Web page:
Voiceless Victim

A survivor of clergy child sexual abuse speaks out for those who can't speak for themselves

Getting it is not an accomplishment. Getting rid of it is. When’s that going to happen?

I am reposting here in full an excellent editorial written by Kristine Ward, Chair, National Survivor Advocates Coalition (NSAC) about the disgraceful performance of the Vatican’s paedophile protectors in front of the UN Committee on the Rights of the Child on January 16, 2014.

Bishop Charles Scicluna at the UN, the face of Vatican compassion for children they knowingly exposed to rapists

Bishop Charles Scicluna at the UN, the face of Vatican compassion for children they knowingly exposed to rapists

EDITORIAL

 “The Holy See gets it,” Msgr. Charles Scicluna, declared before the United Nations Committee on the Rights of the Child at a meeting in Geneva, reports the Los Angeles Times.

“Getting it” is not an accomplishment.

Getting rid of it is.

Not only is “getting it” not an accomplishment, it’s not an “ah hah” moment, it’s not even Christianity.

Getting the rape and sodomy of children is basic humanity.

Raping and sodomizing children is criminal.

Luring children into situations where you can rape and sodomize them is criminal.

This is not a complex theological argument.

Getting it is when Bishop Robert Finn of Kansas City, MO packs a moving van after being removed from his office.

Getting it is extraditing a Polish archbishop to Poland to answer Polish authorities’ questions about being a sexually abusive priest/archbishop — one who is being investigated in the Dominican Republic and Poland. Getting it is not saying you will deal with the matter with your own courts.

Getting it is releasing the documents. They are the place where the truth lives.

Removing Finn, extraditing Weslowski, releasing the truth doesn’t take commissions, papal or otherwise.

They take a Pope.

The Vatican has had one for over 2,000 years. In some years, it’s had more than one.

You can “get” this intellectually or emotionally – your choice – but out of basic humanity the journey is not a long one, the road is not laden with obstacles, the distance from Point A to Point B is short.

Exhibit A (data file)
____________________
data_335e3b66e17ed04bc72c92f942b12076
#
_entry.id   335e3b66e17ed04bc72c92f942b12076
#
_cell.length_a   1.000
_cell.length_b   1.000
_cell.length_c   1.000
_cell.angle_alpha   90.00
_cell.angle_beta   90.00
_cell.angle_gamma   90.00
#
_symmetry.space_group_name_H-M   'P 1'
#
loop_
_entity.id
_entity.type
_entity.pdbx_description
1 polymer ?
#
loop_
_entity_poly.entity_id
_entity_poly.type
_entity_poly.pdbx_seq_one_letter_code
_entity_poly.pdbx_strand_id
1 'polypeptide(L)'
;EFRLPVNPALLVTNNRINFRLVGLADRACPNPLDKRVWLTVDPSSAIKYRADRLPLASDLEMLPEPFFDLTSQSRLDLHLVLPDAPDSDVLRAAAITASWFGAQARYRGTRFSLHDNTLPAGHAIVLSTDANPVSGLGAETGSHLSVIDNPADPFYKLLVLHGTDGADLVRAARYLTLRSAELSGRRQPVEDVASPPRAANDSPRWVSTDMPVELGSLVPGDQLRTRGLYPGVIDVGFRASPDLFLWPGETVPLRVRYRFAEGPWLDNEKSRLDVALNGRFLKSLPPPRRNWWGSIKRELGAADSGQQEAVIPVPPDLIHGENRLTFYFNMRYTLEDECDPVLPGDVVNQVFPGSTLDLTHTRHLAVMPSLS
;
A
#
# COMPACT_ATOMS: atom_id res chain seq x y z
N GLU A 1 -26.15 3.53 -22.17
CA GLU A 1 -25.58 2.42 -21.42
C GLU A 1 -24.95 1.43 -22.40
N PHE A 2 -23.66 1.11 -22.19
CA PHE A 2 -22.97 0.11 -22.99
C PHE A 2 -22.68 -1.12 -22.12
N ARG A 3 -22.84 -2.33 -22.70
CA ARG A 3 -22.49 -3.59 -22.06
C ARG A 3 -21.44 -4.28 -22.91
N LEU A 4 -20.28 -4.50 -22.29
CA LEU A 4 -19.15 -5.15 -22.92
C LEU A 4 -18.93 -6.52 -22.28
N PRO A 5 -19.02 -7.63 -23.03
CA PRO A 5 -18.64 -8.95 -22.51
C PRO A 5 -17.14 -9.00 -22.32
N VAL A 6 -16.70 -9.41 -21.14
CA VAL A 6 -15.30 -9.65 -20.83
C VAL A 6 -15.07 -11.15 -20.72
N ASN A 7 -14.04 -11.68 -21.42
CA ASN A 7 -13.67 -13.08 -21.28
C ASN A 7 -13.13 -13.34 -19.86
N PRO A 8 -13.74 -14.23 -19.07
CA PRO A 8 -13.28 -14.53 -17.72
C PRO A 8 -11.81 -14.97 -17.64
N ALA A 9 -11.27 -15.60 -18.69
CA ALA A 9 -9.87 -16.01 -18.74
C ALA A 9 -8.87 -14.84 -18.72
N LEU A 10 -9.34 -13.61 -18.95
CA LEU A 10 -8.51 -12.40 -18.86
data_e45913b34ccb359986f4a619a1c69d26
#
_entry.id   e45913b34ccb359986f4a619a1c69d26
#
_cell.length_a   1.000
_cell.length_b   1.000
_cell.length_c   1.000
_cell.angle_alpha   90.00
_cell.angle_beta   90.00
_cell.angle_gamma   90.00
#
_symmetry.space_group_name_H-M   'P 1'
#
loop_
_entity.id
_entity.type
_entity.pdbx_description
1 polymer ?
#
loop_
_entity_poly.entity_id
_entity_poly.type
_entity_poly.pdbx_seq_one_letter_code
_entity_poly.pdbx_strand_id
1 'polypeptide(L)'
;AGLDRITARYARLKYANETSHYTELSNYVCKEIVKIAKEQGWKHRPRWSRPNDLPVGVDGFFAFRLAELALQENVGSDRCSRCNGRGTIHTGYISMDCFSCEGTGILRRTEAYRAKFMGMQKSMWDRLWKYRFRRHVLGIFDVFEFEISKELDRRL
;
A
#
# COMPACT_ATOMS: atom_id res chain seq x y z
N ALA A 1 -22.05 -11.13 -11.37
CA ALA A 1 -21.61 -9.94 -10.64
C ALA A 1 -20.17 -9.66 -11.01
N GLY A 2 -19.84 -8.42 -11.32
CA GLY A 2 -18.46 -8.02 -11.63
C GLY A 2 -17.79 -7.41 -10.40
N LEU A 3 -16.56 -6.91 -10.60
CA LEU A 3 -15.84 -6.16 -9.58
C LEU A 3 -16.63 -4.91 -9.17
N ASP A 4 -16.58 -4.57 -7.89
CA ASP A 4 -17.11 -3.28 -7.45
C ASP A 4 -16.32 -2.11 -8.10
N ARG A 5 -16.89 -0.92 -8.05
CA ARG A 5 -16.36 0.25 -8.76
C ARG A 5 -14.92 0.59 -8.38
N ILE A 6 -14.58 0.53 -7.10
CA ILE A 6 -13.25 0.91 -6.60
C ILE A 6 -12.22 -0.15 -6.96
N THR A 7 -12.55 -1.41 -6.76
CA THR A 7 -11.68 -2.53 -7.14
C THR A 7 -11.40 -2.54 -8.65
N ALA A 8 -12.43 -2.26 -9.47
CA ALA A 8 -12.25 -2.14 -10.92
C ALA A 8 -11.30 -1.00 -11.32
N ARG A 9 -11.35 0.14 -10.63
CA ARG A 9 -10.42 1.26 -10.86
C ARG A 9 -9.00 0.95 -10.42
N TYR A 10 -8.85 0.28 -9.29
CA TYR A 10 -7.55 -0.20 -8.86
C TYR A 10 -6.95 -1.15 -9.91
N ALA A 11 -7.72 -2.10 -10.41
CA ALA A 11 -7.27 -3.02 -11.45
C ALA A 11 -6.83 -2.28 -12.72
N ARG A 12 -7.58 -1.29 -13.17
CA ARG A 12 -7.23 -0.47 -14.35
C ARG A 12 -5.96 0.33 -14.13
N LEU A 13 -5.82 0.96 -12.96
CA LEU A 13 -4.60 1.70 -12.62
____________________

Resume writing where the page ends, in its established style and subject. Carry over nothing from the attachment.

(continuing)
Getting this is simple.

Adults under no circumstances should rape or sodomize children. Period.

People who are in authority over those who rape and sodomize children shouldn’t harbor the people who do it, provide the needs of life for them, shuttle them into safe places, or hide them.  If they do, they are complicit in the rape and sodomy of children.

This is doubly, if not triply true if you are a religious institution which claims 1.2 billion members and you have a sign out that says you know the way to the moral life and you are exporting it.

It is inherently true if this religious institution also has a sign out that proclaims the priests of its largest rite as well as the professed men and women religious in the outfit don’t have sex, period – not with anybody, least of all by raping and sodomizing children.

If Catholics and the world at large accept the “we get it” explanation along with the rest of the Vatican representatives’ testimony before the UN Committee as to what is good and right and proper and what needs to be done for justice to be had in this crisis — it’s outrageous.

What the Vatican ”gets” is that the world is catching on to it and it had no other viable defensive option than to appear before the United Nations Committee on the Rights of the Child in Geneva.

The world is catching on, make no mistake about this, because of the courage and the dedicated hard work of the survivors.

Here we applaud the heavy lifting that is done by SNAP.

And when you are causing the world to “grill” in unprecedented fashion one of its most powerful institutions, that’s some lifting.

The Vatican representatives ducked and dodged and deflected in the testimony before the UN.

We make available for you at the end of this editorial the text of Archbishop Silvano Tomasi,’s address as the Vatican Information Service presented it.

We call your attention to the Vatican’s characterization that Tomasi, the Permanent Observer of the Holy See to the United Nations, was at Geneva as part of a periodic reporting event, — not as a player in an historic, unfiltered sit-down-and-answer-questions about your record on the sexual abuse of children for all the world to see and hear.

Routine event as the Vatican Information Service tried to characterize it in its official record? Nothing could be further from the truth. Seems in cover-up, as in war, truth is also the first casualty.

The catalyst for this particular committee “grilling” as news reports told the world, was the failure of the Vatican to provide required annual reports as a signer on the UN Treaty of the Child. The failure existed for 11 years. Some periodic reporting.